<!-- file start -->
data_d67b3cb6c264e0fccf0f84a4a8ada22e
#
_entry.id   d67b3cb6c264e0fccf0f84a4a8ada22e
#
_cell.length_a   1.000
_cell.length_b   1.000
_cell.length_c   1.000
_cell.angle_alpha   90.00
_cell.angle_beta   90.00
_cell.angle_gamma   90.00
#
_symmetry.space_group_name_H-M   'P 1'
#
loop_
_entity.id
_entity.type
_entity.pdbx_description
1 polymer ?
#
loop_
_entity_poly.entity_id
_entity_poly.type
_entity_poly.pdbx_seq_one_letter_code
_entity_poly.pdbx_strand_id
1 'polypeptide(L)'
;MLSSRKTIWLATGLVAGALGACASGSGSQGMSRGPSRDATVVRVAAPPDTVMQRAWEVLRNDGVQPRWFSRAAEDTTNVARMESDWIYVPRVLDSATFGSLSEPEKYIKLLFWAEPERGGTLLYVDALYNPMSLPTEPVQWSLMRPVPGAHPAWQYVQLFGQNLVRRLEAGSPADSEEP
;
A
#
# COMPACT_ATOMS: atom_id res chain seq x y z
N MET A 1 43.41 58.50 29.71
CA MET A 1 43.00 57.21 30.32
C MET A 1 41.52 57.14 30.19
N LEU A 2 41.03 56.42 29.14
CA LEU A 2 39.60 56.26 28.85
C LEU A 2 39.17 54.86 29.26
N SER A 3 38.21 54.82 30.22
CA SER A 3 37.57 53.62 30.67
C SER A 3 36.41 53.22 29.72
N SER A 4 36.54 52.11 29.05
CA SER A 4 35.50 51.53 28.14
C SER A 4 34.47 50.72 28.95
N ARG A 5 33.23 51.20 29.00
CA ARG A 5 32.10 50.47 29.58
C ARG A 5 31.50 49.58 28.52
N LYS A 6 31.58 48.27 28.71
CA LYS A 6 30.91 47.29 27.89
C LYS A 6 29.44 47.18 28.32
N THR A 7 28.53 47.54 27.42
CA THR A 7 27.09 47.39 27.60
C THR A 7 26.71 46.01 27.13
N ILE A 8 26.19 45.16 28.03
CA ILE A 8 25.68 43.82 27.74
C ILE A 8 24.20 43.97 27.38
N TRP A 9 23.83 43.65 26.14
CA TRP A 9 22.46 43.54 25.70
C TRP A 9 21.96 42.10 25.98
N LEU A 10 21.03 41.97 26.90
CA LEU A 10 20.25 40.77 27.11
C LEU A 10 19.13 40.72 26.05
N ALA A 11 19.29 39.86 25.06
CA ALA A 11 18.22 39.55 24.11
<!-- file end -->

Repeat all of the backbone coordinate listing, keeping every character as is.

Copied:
data_d67b3cb6c264e0fccf0f84a4a8ada22e
#
_entry.id   d67b3cb6c264e0fccf0f84a4a8ada22e
#
_cell.length_a   1.000
_cell.length_b   1.000
_cell.length_c   1.000
_cell.angle_alpha   90.00
_cell.angle_beta   90.00
_cell.angle_gamma   90.00
#
_symmetry.space_group_name_H-M   'P 1'
#
loop_
_entity.id
_entity.type
_entity.pdbx_description
1 polymer ?
#
loop_
_entity_poly.entity_id
_entity_poly.type
_entity_poly.pdbx_seq_one_letter_code
_entity_poly.pdbx_strand_id
1 'polypeptide(L)'
;MLSSRKTIWLATGLVAGALGACASGSGSQGMSRGPSRDATVVRVAAPPDTVMQRAWEVLRNDGVQPRWFSRAAEDTTNVARMESDWIYVPRVLDSATFGSLSEPEKYIKLLFWAEPERGGTLLYVDALYNPMSLPTEPVQWSLMRPVPGAHPAWQYVQLFGQNLVRRLEAGSPADSEEP
;
A
#
# COMPACT_ATOMS: atom_id res chain seq x y z
N MET A 1 43.41 58.50 29.71
CA MET A 1 43.00 57.21 30.32
C MET A 1 41.52 57.14 30.19
N LEU A 2 41.03 56.42 29.14
CA LEU A 2 39.60 56.26 28.85
C LEU A 2 39.17 54.86 29.26
N SER A 3 38.21 54.82 30.22
CA SER A 3 37.57 53.62 30.67
C SER A 3 36.41 53.22 29.72
N SER A 4 36.54 52.11 29.05
CA SER A 4 35.50 51.53 28.14
C SER A 4 34.47 50.72 28.95
N ARG A 5 33.23 51.20 29.00
CA ARG A 5 32.10 50.47 29.58
C ARG A 5 31.50 49.58 28.52
N LYS A 6 31.58 48.27 28.71
CA LYS A 6 30.91 47.29 27.89
C LYS A 6 29.44 47.18 28.32
N THR A 7 28.53 47.54 27.42
CA THR A 7 27.09 47.39 27.60
C THR A 7 26.71 46.01 27.13
N ILE A 8 26.19 45.16 28.03
CA ILE A 8 25.68 43.82 27.74
C ILE A 8 24.20 43.97 27.38
N TRP A 9 23.83 43.65 26.14
CA TRP A 9 22.46 43.54 25.70
C TRP A 9 21.96 42.10 25.98
N LEU A 10 21.03 41.97 26.90
CA LEU A 10 20.25 40.77 27.11
C LEU A 10 19.13 40.72 26.05
N ALA A 11 19.29 39.86 25.06
CA ALA A 11 18.22 39.55 24.11